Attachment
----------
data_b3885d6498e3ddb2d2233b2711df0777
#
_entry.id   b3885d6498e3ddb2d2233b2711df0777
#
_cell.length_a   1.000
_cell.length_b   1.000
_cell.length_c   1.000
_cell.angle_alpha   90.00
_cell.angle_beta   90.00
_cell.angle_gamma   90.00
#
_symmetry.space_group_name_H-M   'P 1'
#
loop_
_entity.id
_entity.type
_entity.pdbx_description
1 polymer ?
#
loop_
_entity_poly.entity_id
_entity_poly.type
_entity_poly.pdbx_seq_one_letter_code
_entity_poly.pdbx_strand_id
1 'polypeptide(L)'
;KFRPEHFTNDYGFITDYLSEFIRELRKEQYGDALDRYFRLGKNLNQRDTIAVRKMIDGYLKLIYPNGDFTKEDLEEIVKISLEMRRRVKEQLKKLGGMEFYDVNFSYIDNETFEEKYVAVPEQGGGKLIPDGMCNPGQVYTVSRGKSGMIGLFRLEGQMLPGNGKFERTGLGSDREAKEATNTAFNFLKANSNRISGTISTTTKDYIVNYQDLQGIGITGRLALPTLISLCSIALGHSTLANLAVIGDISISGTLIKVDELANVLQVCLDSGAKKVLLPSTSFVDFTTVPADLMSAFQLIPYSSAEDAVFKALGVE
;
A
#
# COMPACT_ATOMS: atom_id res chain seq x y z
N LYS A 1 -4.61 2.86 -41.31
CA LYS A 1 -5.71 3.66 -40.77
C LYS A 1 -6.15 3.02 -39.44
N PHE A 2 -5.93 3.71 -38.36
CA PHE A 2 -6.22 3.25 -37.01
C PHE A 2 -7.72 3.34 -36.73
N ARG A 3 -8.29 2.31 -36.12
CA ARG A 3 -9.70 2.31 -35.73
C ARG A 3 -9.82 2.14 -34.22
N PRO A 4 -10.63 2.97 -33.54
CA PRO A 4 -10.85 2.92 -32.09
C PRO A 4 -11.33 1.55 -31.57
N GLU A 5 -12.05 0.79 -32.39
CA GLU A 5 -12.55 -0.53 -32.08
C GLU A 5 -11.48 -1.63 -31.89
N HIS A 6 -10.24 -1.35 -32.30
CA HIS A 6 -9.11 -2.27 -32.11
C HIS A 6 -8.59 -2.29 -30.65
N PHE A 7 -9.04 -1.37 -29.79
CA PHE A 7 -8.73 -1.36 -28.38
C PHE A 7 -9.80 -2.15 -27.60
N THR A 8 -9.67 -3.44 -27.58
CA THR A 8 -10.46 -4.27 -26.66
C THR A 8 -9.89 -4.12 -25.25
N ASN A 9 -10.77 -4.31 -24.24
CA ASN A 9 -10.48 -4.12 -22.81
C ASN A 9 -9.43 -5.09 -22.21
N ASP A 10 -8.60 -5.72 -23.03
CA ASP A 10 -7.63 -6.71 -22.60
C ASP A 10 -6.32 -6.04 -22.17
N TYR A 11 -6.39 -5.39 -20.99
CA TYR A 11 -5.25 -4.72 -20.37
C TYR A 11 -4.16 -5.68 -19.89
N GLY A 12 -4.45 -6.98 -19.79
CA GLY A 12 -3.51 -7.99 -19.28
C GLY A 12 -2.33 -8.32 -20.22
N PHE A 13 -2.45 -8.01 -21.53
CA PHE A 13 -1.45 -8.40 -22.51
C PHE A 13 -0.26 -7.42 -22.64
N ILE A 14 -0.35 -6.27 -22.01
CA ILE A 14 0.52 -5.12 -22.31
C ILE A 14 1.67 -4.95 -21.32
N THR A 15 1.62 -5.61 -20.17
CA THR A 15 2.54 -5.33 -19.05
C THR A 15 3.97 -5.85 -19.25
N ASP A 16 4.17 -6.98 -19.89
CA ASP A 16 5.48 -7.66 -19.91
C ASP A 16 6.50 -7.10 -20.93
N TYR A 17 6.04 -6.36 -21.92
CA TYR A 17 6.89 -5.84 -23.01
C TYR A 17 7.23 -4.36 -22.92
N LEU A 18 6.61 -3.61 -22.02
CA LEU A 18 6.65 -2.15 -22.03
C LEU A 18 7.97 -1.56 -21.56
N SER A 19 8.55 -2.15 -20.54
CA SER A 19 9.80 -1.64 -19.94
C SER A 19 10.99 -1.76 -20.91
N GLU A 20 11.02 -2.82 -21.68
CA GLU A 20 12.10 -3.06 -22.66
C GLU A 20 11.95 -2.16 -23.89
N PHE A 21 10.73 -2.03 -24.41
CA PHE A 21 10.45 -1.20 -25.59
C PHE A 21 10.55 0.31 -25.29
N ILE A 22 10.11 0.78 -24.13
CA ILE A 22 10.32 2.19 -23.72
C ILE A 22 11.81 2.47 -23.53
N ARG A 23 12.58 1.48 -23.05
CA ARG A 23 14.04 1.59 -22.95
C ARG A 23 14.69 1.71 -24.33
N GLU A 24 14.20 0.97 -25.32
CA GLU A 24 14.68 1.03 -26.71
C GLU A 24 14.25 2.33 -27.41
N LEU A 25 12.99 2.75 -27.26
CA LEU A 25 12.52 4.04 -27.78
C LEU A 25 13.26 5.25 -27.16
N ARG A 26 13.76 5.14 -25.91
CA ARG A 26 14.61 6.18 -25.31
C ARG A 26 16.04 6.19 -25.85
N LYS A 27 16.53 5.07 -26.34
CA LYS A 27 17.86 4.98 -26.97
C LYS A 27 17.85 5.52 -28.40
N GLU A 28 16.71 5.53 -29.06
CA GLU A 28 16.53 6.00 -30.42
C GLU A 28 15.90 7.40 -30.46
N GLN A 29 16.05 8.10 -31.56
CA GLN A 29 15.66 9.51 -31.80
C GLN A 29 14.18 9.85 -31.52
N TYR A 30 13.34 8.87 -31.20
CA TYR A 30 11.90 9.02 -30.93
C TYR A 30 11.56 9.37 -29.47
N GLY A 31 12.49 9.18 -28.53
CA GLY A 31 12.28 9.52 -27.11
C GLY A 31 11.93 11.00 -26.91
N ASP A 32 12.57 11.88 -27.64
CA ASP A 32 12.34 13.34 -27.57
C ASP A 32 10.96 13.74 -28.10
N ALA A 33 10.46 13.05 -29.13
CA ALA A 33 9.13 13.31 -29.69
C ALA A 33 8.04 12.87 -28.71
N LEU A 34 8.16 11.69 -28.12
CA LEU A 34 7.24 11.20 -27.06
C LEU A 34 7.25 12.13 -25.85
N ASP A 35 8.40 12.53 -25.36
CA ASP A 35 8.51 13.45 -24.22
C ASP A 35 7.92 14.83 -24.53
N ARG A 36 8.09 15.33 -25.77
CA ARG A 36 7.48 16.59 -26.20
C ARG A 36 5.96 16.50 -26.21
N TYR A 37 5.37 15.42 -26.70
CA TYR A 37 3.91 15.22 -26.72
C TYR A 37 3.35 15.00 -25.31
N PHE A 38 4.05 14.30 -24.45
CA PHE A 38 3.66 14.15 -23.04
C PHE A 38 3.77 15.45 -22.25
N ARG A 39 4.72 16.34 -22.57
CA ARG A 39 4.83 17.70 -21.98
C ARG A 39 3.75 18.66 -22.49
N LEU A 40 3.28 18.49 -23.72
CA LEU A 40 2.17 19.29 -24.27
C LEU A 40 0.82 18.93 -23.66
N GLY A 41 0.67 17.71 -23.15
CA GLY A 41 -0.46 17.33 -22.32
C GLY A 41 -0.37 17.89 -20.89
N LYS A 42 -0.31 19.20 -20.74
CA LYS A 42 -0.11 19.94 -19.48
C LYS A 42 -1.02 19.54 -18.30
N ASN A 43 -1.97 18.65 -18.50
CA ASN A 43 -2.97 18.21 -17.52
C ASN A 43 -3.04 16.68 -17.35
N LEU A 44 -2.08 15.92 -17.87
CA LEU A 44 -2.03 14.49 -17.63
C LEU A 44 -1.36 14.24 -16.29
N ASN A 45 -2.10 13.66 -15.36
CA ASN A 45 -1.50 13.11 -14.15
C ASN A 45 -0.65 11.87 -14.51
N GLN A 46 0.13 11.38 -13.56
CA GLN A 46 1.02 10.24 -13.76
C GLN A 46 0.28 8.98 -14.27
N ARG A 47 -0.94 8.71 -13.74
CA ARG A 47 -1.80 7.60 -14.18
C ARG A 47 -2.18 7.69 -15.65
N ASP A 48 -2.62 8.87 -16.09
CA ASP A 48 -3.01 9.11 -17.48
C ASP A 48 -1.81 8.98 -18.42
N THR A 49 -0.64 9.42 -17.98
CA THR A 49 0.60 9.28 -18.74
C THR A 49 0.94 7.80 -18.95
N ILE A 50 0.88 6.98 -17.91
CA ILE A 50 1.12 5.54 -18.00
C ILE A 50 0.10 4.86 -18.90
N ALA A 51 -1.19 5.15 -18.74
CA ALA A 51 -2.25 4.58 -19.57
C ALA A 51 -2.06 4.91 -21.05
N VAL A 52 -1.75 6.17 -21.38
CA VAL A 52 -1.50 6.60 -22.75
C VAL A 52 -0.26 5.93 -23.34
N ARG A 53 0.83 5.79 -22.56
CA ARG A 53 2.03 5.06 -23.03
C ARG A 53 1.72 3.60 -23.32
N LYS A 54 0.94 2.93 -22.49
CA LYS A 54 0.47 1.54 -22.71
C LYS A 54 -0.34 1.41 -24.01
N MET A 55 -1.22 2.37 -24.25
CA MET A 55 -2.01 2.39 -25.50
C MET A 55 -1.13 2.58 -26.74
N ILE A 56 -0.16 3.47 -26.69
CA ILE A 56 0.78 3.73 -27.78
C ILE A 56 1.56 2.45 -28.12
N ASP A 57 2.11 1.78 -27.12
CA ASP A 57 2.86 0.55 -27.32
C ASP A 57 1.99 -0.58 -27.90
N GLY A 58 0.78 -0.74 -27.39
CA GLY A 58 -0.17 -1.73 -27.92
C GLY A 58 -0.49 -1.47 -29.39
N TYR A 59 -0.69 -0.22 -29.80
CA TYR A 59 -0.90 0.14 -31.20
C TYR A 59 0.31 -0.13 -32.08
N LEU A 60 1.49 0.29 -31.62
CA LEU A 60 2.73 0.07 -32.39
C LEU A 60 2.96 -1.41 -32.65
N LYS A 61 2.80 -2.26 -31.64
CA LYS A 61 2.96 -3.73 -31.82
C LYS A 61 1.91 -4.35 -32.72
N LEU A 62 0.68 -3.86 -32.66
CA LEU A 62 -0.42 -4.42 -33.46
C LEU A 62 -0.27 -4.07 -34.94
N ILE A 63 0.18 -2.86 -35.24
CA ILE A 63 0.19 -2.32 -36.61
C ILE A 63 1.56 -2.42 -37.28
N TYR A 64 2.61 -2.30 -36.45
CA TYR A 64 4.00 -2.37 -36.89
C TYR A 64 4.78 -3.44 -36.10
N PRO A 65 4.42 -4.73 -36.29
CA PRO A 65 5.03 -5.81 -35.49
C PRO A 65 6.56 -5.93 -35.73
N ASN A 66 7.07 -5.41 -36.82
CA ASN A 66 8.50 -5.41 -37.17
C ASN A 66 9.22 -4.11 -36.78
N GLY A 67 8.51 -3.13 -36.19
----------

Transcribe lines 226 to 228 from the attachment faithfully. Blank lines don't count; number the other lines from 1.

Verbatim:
N ASN A 66 7.07 -5.41 -36.82
CA ASN A 66 8.50 -5.41 -37.17
C ASN A 66 9.22 -4.11 -36.78